The major limitation of this study is the lack of randomization due to its retrospective nature; therefore, certain biases cannot be avoided. Other limitations include the small sample size, and a possible placebo effect in receiving a new type of treatment. Furthermore, the PRP group included more younger males, which may have affected the outcomes. The mean age was significantly higher in the PRP group, possibly because these patients may have tried more treatment modalities for their condition, thus, they wanted to consider a new promising one. We included both medial and lateral epicondylitis patients because they are essentially overuse diseases that affect different muscle and tendon groups of the forearm, and their treatment is essentially the same. Therefore, differences between them are more semantic than clinically relevant in terms of testing treatment options.
Nevertheless, we have no comprehensive follow-up imaging data of the patients, as the elbow epicondylitis treatments do not require any imaging once the diagnosis is set. Hence, we do not have any imaging data documented for this study because all of the patients with osteoarthritis or other significant findings other than elbow epicondylitis were excluded.
Finally, in the methodology, we lacked comprehensive grip strength data.
There were no relapses in the PRP group, which is important when considering socio-economic factors involved in chronic epicondylitis, such as sick leave length or the need for surgery. Furthermore, these results appear to persist in the long run. Candidates for surgical treatment were patients with persistent debilitating pain for more than 6 to 12 months, and failure with any nonoperative treatment for at least 6 to 12 months. In this study, patients had undergone extensive conservative treatment before having orthopedic consultation; even after that, patients continued with nonoperative treatments, PRP, or physical therapy before surgery was considered. If patients still had debilitating pain during controls despite all of these conservative treatments, then they were offered an option for surgery.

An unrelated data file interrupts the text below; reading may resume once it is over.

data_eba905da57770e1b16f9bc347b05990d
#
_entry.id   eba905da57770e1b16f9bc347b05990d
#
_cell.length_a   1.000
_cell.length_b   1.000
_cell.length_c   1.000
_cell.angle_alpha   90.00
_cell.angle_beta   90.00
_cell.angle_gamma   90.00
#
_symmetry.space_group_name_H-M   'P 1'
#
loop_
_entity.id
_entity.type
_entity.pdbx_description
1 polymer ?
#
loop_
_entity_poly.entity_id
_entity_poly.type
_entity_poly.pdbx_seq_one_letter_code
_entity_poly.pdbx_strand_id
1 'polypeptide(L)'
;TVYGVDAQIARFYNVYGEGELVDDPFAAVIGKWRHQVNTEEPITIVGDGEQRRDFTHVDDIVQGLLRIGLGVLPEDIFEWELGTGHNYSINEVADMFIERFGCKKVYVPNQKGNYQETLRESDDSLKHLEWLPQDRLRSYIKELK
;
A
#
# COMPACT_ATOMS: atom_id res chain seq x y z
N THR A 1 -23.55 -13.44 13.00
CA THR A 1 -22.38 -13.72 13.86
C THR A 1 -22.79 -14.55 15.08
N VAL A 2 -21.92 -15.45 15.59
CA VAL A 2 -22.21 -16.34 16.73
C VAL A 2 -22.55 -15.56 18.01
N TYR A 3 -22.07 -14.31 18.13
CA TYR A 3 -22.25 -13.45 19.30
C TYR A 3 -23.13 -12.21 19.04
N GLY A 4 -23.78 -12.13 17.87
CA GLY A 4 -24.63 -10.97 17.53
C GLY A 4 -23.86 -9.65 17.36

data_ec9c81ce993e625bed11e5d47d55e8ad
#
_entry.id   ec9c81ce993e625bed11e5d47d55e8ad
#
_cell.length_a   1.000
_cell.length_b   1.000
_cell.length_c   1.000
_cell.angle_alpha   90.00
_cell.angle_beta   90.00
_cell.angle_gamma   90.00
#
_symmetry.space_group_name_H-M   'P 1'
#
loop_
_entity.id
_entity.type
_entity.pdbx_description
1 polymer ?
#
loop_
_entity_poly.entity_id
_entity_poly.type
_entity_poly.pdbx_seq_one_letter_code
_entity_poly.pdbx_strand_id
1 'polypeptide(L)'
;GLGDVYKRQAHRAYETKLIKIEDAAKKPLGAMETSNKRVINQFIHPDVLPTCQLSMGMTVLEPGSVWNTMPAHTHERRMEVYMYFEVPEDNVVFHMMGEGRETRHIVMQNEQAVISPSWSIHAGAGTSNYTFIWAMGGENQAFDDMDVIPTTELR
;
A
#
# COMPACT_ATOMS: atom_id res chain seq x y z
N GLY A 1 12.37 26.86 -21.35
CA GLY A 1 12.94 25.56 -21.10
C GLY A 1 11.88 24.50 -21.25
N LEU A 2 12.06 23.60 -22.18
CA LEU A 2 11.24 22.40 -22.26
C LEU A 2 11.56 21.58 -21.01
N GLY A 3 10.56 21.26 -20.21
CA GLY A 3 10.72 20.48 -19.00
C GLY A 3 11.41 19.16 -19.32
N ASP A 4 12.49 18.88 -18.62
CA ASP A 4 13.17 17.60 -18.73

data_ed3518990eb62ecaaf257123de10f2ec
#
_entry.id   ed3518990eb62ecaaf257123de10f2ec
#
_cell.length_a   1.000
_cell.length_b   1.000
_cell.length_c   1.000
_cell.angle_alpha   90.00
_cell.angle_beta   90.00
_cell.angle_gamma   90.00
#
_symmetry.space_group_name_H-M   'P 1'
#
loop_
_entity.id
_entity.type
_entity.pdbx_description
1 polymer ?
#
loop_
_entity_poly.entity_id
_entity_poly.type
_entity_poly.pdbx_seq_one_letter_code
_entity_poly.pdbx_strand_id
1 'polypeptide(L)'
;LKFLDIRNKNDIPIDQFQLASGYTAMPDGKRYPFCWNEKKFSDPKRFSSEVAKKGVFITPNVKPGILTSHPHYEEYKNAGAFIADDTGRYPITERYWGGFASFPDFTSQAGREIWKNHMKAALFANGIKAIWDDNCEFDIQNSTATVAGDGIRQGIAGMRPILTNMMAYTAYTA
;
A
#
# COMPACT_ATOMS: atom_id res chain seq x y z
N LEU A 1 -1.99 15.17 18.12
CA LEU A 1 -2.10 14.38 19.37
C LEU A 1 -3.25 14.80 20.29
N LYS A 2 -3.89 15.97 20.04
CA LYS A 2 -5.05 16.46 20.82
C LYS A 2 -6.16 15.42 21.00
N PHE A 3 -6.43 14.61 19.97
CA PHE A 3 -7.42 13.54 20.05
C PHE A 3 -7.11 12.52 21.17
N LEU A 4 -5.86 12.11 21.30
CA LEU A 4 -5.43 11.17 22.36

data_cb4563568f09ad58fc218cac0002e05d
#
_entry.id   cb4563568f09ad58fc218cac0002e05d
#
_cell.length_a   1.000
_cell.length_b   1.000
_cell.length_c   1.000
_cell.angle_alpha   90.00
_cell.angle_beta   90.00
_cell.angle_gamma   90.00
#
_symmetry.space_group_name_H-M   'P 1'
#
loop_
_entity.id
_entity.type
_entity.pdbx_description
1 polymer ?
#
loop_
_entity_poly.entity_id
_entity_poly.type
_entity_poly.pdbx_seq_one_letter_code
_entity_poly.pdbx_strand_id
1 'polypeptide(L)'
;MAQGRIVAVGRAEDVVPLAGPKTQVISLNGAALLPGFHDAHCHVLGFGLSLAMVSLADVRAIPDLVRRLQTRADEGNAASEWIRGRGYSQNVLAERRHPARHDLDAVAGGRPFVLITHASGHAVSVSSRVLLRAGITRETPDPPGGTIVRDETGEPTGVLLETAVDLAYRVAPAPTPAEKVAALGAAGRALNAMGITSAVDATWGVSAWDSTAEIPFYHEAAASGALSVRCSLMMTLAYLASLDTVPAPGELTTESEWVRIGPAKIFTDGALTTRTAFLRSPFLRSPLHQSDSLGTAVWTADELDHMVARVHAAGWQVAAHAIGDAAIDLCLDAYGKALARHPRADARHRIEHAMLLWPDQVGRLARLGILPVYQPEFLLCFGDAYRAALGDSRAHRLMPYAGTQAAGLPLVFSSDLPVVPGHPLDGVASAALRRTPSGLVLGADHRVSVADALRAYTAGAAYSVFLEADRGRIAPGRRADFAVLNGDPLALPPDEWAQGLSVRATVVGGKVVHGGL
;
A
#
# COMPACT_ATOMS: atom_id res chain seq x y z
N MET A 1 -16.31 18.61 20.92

The symptom scores in both groups diminished over time, but the PRP group experienced faster recovery than the PT group. The PT group reached similar symptom scores only after 24 months of follow-up, which is a rather long time to wait. Interestingly, VAS, PRTEE pain, and PRTEE total scores were still significantly lower in the PRP group than in the PT group at 24 months, while at 36 months there were no significant differences between the groups, except for the need for surgery. This may be due to the self-limiting nature of the disease. We documented one adverse effect from a PRP injection, as the patient experienced prolonged pain and local swelling of the injection site; it spontaneously resolved after five days. Thus, PRP treatment can be considered a very safe option.
Although the present findings are interesting, the main limitation of this study pertains to its retrospective nature. Furthermore, the nonrandomized design and indications for the type of injections may introduce confounding factors, particularly of unmeasured data. Thirdly, demographic differences between the groups for age and sex ratio may have played a role in final outcomes.

5. Conclusions